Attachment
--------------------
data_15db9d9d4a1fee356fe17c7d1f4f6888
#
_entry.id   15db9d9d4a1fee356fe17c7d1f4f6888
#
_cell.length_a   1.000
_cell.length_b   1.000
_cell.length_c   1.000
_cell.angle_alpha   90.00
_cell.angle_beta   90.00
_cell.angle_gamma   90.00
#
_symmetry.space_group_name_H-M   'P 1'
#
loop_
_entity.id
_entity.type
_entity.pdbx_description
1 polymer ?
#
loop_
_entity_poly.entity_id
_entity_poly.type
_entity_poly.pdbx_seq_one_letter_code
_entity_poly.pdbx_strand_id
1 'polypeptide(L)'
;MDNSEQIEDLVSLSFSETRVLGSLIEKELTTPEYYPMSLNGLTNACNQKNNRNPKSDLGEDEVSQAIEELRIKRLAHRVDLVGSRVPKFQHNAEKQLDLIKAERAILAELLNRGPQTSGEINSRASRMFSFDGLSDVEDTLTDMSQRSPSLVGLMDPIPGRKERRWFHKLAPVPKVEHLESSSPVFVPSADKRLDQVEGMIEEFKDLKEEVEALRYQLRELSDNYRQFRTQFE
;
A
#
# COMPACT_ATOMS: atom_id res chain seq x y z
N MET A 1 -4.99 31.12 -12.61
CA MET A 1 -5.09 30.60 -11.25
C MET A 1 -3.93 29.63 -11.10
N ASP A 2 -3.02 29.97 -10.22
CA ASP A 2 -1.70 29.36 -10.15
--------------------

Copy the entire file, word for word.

data_15db9d9d4a1fee356fe17c7d1f4f6888
#
_entry.id   15db9d9d4a1fee356fe17c7d1f4f6888
#
_cell.length_a   1.000
_cell.length_b   1.000
_cell.length_c   1.000
_cell.angle_alpha   90.00
_cell.angle_beta   90.00
_cell.angle_gamma   90.00
#
_symmetry.space_group_name_H-M   'P 1'
#
loop_
_entity.id
_entity.type
_entity.pdbx_description
1 polymer ?
#
loop_
_entity_poly.entity_id
_entity_poly.type
_entity_poly.pdbx_seq_one_letter_code
_entity_poly.pdbx_strand_id
1 'polypeptide(L)'
;MDNSEQIEDLVSLSFSETRVLGSLIEKELTTPEYYPMSLNGLTNACNQKNNRNPKSDLGEDEVSQAIEELRIKRLAHRVDLVGSRVPKFQHNAEKQLDLIKAERAILAELLNRGPQTSGEINSRASRMFSFDGLSDVEDTLTDMSQRSPSLVGLMDPIPGRKERRWFHKLAPVPKVEHLESSSPVFVPSADKRLDQVEGMIEEFKDLKEEVEALRYQLRELSDNYRQFRTQFE
;
A
#
# COMPACT_ATOMS: atom_id res chain seq x y z
N MET A 1 -4.99 31.12 -12.61
CA MET A 1 -5.09 30.60 -11.25
C MET A 1 -3.93 29.63 -11.10
N ASP A 2 -3.02 29.97 -10.22
CA ASP A 2 -1.70 29.36 -10.15